At first, this version of Ao Dai was rejected by the public as they thought the liberal spirit of the dress was against the traditional values. However, the preference slowly moved towards the dress due to its simplicity, elegance and comfort.

7. Ao Dai Raglan

This is seen as the most completed version of the modern Ao Dai which was created by Tailor Dung by attaching the long sleeves at a 45° from the neckline to allow more flexibility. This design from the end of the 70s remains until now as the Vietnamese national dress which is appreciated by not only our people but also fashion and culture lovers all over the world.

8. Modern Ao Dai

In the busy pace of modern life, the Ao Dai has been transferring itself to catch up with the changing taste of the people. Today, the Ao Dai appears to be more practical with plenty of renovations yet still remains the basis of the original dress.

Ao Dai Vietnam today
The Ao Dai has been transferring itself to catch up with the changing taste of the people.

The practice of wearing Ao Dai

In recent years, it has been a good sign seeing more and more people, especially the young, celebrating the Ao Dai by choosing it for their important events. Nevertheless, there are certain occasions where the Ao Dai is worn as an obligatory dress code more than a dress of choice. Here are some situations where the dress is worn.

Wearing Ao Dai as uniform

Choosing the Ao Dai as a uniform is an effort of the people in power with the hope to sustain the traditions of wearing Ao Dai among the young people. It is most worn in high schools and universities with white color. It is optional to combine the dress with white or black trousers. Recently, a number of companies and government organizations such as banks and airlines have also chosen the Ao Dai as a symbol of their institution. To maximize the comforts of wearing Ao Dai, it is only compulsory to wear it on Monday when the flag ceremony takes place.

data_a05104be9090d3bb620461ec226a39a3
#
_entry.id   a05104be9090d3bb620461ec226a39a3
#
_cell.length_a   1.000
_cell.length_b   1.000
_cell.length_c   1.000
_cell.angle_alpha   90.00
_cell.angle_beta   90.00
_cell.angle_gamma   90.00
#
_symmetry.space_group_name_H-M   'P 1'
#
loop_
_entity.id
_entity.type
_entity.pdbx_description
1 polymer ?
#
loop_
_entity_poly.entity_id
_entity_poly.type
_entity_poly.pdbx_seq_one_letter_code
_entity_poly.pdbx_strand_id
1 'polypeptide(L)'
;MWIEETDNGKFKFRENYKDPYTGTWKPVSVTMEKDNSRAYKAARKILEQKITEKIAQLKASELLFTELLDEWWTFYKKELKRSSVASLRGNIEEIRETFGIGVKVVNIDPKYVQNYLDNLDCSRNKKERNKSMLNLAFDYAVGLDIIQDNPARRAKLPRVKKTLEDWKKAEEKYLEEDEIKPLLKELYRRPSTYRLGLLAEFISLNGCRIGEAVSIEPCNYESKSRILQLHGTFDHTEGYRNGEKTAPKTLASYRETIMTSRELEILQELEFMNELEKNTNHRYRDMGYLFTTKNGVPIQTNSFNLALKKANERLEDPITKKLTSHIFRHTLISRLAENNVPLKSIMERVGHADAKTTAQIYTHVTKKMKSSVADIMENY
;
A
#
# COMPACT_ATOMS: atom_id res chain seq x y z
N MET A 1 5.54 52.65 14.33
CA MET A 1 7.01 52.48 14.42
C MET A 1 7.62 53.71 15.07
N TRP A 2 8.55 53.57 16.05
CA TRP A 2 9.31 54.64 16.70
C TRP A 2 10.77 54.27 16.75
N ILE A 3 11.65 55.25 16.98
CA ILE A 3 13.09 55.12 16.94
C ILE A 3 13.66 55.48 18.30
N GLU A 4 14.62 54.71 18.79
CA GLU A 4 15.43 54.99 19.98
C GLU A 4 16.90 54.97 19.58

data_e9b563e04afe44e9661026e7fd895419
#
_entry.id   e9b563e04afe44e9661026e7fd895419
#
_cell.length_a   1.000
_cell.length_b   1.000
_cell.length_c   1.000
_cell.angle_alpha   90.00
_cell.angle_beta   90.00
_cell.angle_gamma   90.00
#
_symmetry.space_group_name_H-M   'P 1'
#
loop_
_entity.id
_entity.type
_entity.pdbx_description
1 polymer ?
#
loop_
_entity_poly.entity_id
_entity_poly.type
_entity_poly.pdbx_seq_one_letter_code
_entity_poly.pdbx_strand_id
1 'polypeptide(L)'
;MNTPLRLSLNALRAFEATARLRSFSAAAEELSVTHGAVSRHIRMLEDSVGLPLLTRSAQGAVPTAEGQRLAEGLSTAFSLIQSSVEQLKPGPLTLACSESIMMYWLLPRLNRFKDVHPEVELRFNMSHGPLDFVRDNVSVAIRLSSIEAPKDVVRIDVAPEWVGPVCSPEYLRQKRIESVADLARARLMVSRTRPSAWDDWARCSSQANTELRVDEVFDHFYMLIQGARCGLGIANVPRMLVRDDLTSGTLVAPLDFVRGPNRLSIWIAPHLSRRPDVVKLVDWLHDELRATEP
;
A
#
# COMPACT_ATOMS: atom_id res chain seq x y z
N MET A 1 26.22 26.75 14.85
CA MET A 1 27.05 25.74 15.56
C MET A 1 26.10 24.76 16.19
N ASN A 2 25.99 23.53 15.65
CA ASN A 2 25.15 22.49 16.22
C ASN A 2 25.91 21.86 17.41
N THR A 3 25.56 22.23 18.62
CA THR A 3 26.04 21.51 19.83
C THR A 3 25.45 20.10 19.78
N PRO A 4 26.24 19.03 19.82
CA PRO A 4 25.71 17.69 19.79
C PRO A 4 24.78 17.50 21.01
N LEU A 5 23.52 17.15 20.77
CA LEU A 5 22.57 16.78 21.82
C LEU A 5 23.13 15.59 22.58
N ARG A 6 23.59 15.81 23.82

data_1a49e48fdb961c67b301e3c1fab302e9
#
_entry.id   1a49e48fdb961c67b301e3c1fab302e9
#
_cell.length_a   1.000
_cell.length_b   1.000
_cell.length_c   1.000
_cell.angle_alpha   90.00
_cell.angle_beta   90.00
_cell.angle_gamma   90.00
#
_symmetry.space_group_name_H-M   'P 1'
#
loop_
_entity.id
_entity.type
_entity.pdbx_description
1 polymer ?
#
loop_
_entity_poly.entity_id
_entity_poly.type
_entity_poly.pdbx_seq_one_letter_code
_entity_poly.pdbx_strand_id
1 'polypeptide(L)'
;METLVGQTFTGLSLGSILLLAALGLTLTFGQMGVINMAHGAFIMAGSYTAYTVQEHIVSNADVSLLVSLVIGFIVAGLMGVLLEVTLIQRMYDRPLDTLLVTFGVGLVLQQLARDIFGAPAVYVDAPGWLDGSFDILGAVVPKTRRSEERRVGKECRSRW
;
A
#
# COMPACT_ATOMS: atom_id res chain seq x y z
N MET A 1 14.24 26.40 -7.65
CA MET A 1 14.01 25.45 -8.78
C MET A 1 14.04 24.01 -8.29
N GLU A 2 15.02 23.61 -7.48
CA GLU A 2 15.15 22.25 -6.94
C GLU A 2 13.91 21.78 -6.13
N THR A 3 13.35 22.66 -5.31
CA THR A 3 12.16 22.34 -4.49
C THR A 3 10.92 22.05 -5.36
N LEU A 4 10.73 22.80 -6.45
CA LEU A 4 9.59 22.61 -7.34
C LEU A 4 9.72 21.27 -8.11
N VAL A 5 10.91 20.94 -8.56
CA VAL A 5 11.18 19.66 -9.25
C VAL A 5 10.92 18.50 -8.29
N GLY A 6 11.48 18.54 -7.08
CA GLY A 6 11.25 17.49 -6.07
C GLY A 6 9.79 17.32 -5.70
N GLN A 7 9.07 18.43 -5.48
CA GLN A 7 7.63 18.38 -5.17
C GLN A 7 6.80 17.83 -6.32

This greatly contributes to the living of the dress throughout a period of fast adaptation and integration with Western fashion styles.

Wearing Ao Dai as uniform in Vietnam
Not only does the Ao Dai serve as a costume, but it is also a beautiful memory for many generations of students.
Wearing Ao Dai as wedding dress / Wearing Ao Dai in engagement and wedding ceremonies

For a long time, the Ao Dai has been an indispensable part of Vietnamese wedding ceremonies. The brides and grooms wear Ao Dai in bright colors like red, pink or white as a symbol of eternal love and happiness. The Ao Dai as a wedding dress is embroidered with iconic images of dragons and phoenixes: the most sacred and powerful mascot in Eastern culture with the belief that they will protect the marriage ever after. And the custom is not completed until the bride and groom crown themselves with the traditional Ao Dai turban (khăn đóng). This term translated directly into English is “framed turban” as a metaphor for the tightly knotted relationship between the couple from then on. Not only the marrying couple but also the whole wedding squad often opt for the Ao Dai as a way of showing formality.

Wearing Ao Dai during the Tết holidays and other special occasions